Injuries to Manny Ramirez and Reed Johnson, coupled with the consistent underachievement of veteran Garret Anderson, prompted the Dodgers to promote Gibbons to the 25-man major league roster.

Thus far, you’d never guess Gibbons hasn’t played in the majors since 2007, as he has found his way into two Dodger games, and it would be difficult for Gibbons to perform any better. He is 4-for-5 with a home run and four RBI (Gibbons’ RBI single).

His current performance leaves Dodger fans pondering two questions: What took so long for the team to promote him? What would the season look like had he been called up much earlier?

In any event, the hometown kid may be here to stay, and is certainly making his case to cement a roster spot for the remainder of the season, and possibly into the future.

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MLB Trade Rumors: Los Angeles Dodgers Hope Roster Moves Pay Dividends

In a few surprising roster shuffles surrounding the MLB All-Star break, the Los Angeles Dodgers made several efforts to upgrade their pitching—at least until they seal a deal before the trade deadline.

In an unexpected move on Sunday, the Dodgers optioned RHP John Ely to Triple-A Albuquerque and replaced him on the roster with reliever Jon Link.

Ely is 4-7 with a 4.63 ERA in 14 starts overall this season; however, he has failed to pitch three complete innings in his last two outings.

Link, who has already been recalled three times this year by Los Angeles, has a 3.86 ERA in five appearances and just over four innings of work.

In a more anticipated decision on Wednesday, Los Angeles placed struggling left-handed reliever George Sherrill on outright waivers.

Sherrill has a 7.32 ERA in 34 appearances for the Dodgers this season. He is expected to clear waivers on Monday, at which time he would have the opportunity to accept a minor league roster position. In the meantime, he will retain his roster spot with Los Angeles unless he is claimed by another Major League squad.

One possibility for replacing Sherrill in the bullpen is Jack Taschner, who was signed as a free agent by the Dodgers in June.

In seven appearances with Albuquerque, the 32-year-old lefty is currently 0-0 with one save and a 3.52 ERA in just over seven innings pitched.

However, the immediate priority is to fill the fifth spot in the starting pitching rotation vacated by Ely, and all signs are pointing to James McDonald being called up on Monday to start the home series vs. the San Francisco Giants.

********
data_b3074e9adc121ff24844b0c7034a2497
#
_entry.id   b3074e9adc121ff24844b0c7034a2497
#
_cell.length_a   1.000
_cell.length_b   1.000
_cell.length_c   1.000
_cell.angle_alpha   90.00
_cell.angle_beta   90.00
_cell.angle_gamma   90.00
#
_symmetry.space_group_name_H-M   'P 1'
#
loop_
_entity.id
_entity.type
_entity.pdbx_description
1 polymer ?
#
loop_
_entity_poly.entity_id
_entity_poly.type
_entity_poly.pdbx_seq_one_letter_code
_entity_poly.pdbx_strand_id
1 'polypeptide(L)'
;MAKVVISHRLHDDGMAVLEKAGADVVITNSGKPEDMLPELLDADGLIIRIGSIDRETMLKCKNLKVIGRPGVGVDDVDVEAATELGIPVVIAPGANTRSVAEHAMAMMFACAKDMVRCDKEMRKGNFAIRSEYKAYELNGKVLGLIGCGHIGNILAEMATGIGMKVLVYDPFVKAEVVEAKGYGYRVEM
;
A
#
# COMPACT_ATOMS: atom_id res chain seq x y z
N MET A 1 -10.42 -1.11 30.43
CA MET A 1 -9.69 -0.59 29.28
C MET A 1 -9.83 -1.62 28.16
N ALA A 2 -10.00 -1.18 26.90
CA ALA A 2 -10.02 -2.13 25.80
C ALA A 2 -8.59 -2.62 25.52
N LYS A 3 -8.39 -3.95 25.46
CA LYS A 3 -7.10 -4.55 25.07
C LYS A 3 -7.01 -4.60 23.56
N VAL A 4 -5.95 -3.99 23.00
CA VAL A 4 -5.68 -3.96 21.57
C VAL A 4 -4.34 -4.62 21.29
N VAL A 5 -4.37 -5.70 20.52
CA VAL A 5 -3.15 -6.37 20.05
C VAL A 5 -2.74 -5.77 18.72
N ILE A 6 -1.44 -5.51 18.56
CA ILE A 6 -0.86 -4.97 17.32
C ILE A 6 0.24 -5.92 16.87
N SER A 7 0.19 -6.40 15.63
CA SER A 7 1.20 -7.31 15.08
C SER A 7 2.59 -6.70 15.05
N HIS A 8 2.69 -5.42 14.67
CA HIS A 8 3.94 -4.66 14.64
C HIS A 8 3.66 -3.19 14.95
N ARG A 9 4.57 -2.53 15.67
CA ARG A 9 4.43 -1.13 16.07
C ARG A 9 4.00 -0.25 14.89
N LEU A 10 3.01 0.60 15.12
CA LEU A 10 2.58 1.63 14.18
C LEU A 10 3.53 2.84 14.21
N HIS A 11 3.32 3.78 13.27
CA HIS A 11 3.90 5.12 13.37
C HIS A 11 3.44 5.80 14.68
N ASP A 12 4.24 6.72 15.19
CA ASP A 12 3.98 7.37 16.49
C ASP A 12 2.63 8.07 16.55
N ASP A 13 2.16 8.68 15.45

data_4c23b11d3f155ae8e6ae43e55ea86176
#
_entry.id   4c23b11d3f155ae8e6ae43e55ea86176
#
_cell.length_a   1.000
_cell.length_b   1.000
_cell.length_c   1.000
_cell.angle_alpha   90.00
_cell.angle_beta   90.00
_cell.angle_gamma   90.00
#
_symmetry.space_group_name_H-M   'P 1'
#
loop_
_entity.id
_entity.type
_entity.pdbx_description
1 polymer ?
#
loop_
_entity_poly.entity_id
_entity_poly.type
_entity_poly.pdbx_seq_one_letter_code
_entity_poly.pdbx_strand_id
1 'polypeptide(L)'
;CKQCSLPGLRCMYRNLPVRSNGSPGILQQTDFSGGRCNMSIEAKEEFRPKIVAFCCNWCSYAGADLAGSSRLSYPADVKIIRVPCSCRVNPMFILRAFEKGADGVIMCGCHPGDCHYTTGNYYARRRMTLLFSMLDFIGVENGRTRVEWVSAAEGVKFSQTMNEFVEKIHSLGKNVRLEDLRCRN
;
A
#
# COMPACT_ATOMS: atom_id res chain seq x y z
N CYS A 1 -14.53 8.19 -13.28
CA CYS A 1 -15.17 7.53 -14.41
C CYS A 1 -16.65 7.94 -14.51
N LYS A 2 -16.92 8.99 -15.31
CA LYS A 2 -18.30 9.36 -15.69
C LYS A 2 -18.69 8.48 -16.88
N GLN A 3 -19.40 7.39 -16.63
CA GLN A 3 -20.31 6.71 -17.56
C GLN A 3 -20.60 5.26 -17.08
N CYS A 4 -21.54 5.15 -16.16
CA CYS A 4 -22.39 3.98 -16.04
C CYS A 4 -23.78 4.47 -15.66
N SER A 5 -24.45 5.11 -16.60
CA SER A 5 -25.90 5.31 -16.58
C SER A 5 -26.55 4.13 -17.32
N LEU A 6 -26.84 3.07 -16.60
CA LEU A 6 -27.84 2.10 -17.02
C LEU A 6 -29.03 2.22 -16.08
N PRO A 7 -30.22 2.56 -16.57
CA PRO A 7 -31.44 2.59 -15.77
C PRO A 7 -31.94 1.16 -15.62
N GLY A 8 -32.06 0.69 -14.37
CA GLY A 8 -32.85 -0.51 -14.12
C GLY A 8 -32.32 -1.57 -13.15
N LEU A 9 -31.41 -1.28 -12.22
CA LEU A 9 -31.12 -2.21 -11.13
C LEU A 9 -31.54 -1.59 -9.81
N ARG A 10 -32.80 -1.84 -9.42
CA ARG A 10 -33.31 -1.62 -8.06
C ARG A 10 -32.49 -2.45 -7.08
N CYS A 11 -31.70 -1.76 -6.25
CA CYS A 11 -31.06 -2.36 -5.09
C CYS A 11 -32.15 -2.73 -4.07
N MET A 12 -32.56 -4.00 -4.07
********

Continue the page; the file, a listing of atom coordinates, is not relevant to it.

McDonald, who recently added a hard slider to his pitching repertoire, is 6-1 with a 4.41 ERA in 12 games started with the Isotopes.

If all else fails, among other pitchers, Carlos Monasterios could be utilized in a starter-by-committee scenario, at least until Los Angeles decides whether a trade will be made or a deal with a free agent pitcher will be signed before the deadline.

Citizens of Dodgertown still have high hopes of acquiring a big market starter to complete the pitching staff, however all indicators are suggesting that team finances will limit Los Angeles in terms of making a deal.

In yet another move to make room for Manny Ramirez returning from the 15-day disabled list, the Dodgers placed utility outfielder Reed Johnson on the DL with an injured back.

Manny’s return was expected to prompt Los Angeles to make a decision on whether to retain rookie outfielder Xavier Paul, or contemplate the future of veteran outfielder Garret Anderson.

So far this season, Paul is batting .259 with 22 hits in 85 at-bats with the Dodgers while compiling a .308 on-base percentage and a .341 slugging percentage. Paul is also highly valued for his speed, both in defense and on the bases, as well as his strong arm in the outfield.

Anderson, on the other hand, is batting just .178 with 24 hits in 135 at-bats, while registering a .193 OBP and a .274 slugging percentage.

It has been suggested that Anderson may be considered as a potential trade commodity, however it’s unclear whether or not any teams around the Majors would have interest in the veteran outfielder.

Nevertheless, with cash at a minimum, General Manager Ned Colletti will be exploring every possible angle to acquire much needed pitching help.

The MLB trade deadline is July 31.